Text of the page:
The whole point of this suggestion is that they're not interested in Making Contact, they'd just be studying from a scientific point of view.

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The whole point of this suggestion is that they're not interested in Making Contact™, they'd just be studying from a scientific point of view.

Probes are cheaper I suppose but less effective, since as you point out, they are of little use in any sort of contact, and I would think that is where the real learning comes.

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I was just thinking, now this topic's come up again, this theory actually rather ties in with the idea that was put forward by Seth Shostak off of SETI just recently, that any ET intelligence we might be likely to find would be in the form of hyper-intelligent Artificial Intelligences, doesn't it. Perhaps the probes mightn't just gather information, they might be intelligent in themselves and able to make contact if they decide that it's in their interest to do so. No, I agree, this theory of Seth's seems to be based on a very big assumption, since he seems to feel that the entire civilisation would entirely consist of AI machines, and that the life forms would somehow evolve into them, but it's an idea worth thinking about perhaps. It would eliminate the problems with sending information back from hundreds of light years away and receiving instructions back.

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I have doubts AI will ever duplicate sentience (the experience of sensation and emotion) seen in many animals, but I suppose they might be able to do language and symbols and logic well enough.

A more likely evolution, which we see happening already, is that we adapt our machines to be aids and supplements to what we do, even incorporating them into our bodies.

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Why be hard nosed and worry about having to stick to what we know all the time? When it comes to extraterrestrial life, we don't know anything. All we can do it throw around entirely hypothetical to the point of being frankly made up stuff like, what was his name, Drake's equation and Fermi's theorem and what have you. We'd never make any progress in discovering anything new at all if we stuck to what we know. The whole point of discovering new things is that they're things we didn't know.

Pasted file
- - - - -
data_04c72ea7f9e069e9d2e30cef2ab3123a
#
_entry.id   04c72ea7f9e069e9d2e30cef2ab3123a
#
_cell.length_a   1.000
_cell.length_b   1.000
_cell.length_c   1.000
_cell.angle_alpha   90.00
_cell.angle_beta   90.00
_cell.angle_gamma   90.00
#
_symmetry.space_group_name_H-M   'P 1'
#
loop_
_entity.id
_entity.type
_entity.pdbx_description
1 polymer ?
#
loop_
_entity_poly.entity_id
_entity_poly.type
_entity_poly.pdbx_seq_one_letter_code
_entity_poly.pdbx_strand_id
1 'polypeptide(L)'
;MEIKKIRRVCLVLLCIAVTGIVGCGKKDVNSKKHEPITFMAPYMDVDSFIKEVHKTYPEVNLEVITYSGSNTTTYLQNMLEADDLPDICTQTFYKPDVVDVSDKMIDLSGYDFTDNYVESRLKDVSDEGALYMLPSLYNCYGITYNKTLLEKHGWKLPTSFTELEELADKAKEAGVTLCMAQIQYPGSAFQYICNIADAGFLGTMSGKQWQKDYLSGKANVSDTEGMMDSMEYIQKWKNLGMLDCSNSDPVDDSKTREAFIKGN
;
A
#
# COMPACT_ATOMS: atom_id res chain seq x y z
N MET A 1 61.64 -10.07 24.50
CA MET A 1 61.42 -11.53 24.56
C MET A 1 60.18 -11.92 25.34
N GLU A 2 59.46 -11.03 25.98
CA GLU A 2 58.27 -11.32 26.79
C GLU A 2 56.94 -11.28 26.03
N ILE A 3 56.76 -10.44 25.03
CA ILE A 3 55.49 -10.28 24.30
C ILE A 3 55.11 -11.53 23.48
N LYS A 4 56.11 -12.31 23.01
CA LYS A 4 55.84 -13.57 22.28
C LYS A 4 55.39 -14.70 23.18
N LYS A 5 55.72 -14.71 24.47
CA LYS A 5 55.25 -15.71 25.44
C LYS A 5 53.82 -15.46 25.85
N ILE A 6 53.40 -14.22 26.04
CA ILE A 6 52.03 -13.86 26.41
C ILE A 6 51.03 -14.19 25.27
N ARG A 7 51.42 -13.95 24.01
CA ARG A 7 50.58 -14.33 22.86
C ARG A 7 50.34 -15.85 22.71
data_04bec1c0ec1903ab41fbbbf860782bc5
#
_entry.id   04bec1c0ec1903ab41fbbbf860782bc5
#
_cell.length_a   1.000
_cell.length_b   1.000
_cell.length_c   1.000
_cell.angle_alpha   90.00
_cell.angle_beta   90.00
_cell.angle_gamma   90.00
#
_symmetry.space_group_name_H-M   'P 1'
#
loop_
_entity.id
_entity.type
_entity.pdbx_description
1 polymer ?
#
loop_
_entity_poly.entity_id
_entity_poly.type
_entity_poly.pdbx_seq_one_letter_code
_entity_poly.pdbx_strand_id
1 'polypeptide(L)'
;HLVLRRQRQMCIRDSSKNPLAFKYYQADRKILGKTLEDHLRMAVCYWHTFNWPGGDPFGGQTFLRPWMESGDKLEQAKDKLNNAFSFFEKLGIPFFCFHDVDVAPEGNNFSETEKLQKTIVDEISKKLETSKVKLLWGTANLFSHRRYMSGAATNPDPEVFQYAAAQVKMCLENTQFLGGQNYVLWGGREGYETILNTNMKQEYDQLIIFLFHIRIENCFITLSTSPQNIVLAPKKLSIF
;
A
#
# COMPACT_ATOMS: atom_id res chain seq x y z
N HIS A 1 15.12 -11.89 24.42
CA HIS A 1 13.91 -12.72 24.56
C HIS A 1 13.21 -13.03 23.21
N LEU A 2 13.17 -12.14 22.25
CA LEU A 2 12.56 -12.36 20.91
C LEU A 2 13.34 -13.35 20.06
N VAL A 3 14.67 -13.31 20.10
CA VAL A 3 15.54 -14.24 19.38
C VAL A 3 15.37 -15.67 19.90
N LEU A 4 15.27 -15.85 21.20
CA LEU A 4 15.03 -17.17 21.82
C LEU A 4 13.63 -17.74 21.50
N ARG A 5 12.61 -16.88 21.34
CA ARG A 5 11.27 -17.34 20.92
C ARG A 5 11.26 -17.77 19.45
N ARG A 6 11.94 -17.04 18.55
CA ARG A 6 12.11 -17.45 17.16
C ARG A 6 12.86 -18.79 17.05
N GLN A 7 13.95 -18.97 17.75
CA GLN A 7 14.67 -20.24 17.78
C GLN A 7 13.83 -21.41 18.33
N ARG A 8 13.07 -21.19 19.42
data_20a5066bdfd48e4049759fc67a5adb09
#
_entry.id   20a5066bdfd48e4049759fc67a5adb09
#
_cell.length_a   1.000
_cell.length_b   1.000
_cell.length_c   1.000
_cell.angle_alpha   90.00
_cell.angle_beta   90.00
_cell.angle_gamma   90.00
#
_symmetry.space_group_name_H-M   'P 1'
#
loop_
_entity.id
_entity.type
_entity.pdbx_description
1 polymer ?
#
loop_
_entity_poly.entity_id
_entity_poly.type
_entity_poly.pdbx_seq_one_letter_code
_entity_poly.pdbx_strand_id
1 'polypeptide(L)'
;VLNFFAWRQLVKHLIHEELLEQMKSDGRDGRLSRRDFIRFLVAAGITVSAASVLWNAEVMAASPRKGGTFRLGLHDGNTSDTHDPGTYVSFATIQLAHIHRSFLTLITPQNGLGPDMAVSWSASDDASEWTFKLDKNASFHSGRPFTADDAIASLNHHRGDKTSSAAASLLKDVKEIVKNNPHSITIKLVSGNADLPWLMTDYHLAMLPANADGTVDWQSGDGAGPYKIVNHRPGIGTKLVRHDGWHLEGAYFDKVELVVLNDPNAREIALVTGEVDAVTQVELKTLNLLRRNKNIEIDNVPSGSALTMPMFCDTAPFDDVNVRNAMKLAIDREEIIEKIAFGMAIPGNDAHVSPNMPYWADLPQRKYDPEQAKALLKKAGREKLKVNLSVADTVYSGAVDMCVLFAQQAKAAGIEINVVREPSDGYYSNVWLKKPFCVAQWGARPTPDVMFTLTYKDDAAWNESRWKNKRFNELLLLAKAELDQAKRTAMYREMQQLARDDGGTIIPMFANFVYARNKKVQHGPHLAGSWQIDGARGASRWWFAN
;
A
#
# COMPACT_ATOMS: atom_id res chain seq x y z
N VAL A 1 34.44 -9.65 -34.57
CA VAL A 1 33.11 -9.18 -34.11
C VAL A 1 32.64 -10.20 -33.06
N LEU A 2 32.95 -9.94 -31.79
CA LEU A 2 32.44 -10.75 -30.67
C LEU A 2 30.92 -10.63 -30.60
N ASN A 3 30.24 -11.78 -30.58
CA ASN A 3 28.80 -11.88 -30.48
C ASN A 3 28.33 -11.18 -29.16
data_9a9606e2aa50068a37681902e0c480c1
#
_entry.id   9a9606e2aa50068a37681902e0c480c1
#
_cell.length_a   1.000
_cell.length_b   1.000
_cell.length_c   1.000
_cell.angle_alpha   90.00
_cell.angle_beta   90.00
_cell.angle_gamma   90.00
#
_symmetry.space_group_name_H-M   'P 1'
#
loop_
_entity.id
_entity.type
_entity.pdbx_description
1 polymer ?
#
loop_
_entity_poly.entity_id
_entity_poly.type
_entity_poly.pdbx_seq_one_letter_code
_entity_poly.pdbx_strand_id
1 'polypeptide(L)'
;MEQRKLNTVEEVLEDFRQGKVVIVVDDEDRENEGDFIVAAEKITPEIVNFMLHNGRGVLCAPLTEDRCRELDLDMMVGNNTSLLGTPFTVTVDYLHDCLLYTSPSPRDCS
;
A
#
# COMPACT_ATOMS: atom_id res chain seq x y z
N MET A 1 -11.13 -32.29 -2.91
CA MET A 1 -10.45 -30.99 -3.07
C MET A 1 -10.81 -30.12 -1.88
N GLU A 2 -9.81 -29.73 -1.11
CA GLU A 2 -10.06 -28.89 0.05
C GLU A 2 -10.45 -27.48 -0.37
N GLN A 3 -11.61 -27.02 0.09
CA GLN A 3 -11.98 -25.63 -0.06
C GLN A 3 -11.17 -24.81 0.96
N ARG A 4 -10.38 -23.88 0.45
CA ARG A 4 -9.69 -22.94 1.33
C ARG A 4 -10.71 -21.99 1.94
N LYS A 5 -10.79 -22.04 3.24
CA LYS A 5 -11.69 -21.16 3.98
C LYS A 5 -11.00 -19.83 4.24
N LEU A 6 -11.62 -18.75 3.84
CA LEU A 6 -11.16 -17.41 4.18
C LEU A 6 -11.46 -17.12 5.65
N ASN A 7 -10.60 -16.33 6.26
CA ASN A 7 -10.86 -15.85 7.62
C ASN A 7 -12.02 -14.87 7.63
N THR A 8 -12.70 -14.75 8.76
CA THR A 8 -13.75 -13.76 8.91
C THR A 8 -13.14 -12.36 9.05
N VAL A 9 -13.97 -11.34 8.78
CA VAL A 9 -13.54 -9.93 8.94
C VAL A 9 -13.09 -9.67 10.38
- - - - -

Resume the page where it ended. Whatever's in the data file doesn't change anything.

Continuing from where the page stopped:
Fermi and Drake did not just "make stuff up" they are carefully proposed thought experiments. Ufologists "make stuff up" and it does not help at all.

The Voyager Probes and SETI are the ones trying to make progress, and IMHO, are far more likely to actually find something. Actually looking into space has to be more accurate than sitting on the ground dreaming about it.

When the brains that seriously make these propositions go to work, they do not "make stuff up" they explore the parameters of known combinations of real possibilities. They may have holes yet to be filled, but that is not "making stuff up", it is anticipating a likely future forward move as present technologies tend to give us clues to likely future technologies. If just making crap up was the case, we might as well just hand NASA over to the local Kindergarten.

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I figure if aliens are visiting us, they will make their presence know when and only when they want to, and then there will be no argument. I see no sense in their hiding but if that is what they do, then they will do it and we will be none the wiser.

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Indeed, yet I see no reason why they would hide.

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Probes are cheaper I suppose but less effective, since as you point out, they are of little use in any sort of contact, and I would think that is where the real learning comes.

Communications seem far more likely to me.

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I figure if aliens are visiting us, they will make their presence know when and only when they want to, and then there will be no argument. I see no sense in their hiding but if that is what they do, then they will do it and we will be none the wiser.

indeed, but they might have no wish to "hide", they may just not see any point, or any scientific advantage, in making contact, so they may just be content to study discreetly without making too much of a fanfare about it. If they ever did decide it was in their interest to make it known that they were doing so, maybe they'd do so.